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Did you know?
When cats are de-clawed, they are sent home from the veterinarian's office with special litter that won't get caught in the holes created by the de-clawing.
There are an estimated 90 million cats kept as pets in the United States.
A cat with both front and rear claws is less likely to scratch furniture in the house if they are given a scratching post to play with.
Trimming cat nails is easier when the cat learns about nail cutting as a kitten. If you have your cat as a kitten, make a point to touch your kittens paws often, making them comfortable with the act of having their paws touched. Even adult cats can learn to let you touch their paws and clip their nails if you spend time just stroking their legs and paws before trying to clip them.
To trim the nails, you should hold the cat close to you. Some cats that are not used to having their nails clipped can be wrapped in a towel and held by one person while a second person clips the nails. If your cat is relaxed, you can let them sit on a table or floor while you clip their nails.
Take the paw you intend to clip in your hand. Push up on the bottom of the paw gently to spread the paw digits wide and expose the nail. Take the specially made cat clippers in your dominant hand and clip the nail. Take off only the white part of the nail, staying away from the pink part of the nail which is the "quick."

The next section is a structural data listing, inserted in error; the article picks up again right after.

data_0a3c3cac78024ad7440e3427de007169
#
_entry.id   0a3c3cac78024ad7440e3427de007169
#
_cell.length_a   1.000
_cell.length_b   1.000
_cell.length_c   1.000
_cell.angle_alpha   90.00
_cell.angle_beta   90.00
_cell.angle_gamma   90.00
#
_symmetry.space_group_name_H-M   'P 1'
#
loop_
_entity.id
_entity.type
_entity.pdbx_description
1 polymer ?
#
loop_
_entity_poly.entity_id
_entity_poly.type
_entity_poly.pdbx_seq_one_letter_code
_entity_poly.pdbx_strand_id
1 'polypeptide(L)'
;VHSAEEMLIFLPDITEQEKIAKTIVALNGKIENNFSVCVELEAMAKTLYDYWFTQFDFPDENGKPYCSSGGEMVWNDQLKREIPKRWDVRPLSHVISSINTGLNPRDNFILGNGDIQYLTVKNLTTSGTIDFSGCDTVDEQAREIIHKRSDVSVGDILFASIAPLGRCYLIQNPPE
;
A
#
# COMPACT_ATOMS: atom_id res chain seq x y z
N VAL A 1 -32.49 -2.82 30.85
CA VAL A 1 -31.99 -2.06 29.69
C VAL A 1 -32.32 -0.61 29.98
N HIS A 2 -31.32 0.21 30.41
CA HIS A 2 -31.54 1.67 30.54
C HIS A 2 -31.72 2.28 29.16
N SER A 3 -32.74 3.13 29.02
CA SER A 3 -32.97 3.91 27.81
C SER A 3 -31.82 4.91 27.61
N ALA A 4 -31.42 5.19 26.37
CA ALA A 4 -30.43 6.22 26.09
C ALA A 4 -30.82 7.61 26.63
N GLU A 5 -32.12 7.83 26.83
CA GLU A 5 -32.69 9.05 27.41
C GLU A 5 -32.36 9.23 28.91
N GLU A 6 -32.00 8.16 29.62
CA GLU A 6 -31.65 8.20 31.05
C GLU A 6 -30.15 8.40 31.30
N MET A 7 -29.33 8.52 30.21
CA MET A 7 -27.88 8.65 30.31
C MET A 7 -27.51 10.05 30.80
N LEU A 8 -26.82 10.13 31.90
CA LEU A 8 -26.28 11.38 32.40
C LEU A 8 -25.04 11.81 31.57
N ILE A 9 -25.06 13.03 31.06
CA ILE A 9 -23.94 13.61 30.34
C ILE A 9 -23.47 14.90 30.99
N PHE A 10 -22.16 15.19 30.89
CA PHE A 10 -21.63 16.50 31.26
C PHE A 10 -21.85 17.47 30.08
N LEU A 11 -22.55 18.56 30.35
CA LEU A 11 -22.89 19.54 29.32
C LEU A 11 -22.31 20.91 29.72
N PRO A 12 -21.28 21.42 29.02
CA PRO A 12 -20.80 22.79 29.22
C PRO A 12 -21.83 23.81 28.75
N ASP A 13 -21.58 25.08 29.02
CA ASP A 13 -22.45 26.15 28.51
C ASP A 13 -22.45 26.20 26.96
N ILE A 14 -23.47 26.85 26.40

If you do cut the quick, it will bleed. It may also cause pain for your cat because not only is there a blood vessel in the quick, but a nerve ending as well. The bleeding should stop within a minute. If not, you should use styptic sticks to stop the bleeding. These are available in most pet stores. By trimming the nails often you will train the quick in the nail to recede. By training the quick to recede, you will have less of a chance of making your cat bleed.
The nails on the front paws may require trimming as much as twice as often as the rear claws. This is because rear claws are worn down when a cat reaches up to scratch themselves or cover their excrement in a litter box or dirt outside. In addition, cats can reach their back paws up to their mouth where they can chew on the nails and keep them short.
Welcome to South Coastal Animal Health
Dr. Grace Strake DVM, Dr. Lori Harvey DVM, Dr. Liz Czaplicki DVM, Dr. Sandra Tam-Brinker DVM,
Dr. Sophie Johnstone DVM, Dr. Colleen Mead DVM, Dr. Kim Fortier Leidl DVM
South Coastal Animal Health opened it's doors in July of 2006. Privately owned and operated by Dr. Grace Strake, SCAH is a state of the art veterinary practice with a personal touch. Unlike larger hospitals, at South Coastal you will develop a one on one relationship with the doctors and the staff. We offer comprehensive animal health care ranging from preventative medicine and vaccinations to intensive care cases and involved surgical procedures. At South Coastal we pride ourselves on our top quality care, modern, fully equipped facility and friendly, knowledgeable staff.
Your Pets . . . Our Family!
We are open for appointments Monday - Saturday and can handle some emergencies normal business hours.
If you'd like one of our staff members to contact you please fill out your information below and we will get back to you as soon as possible!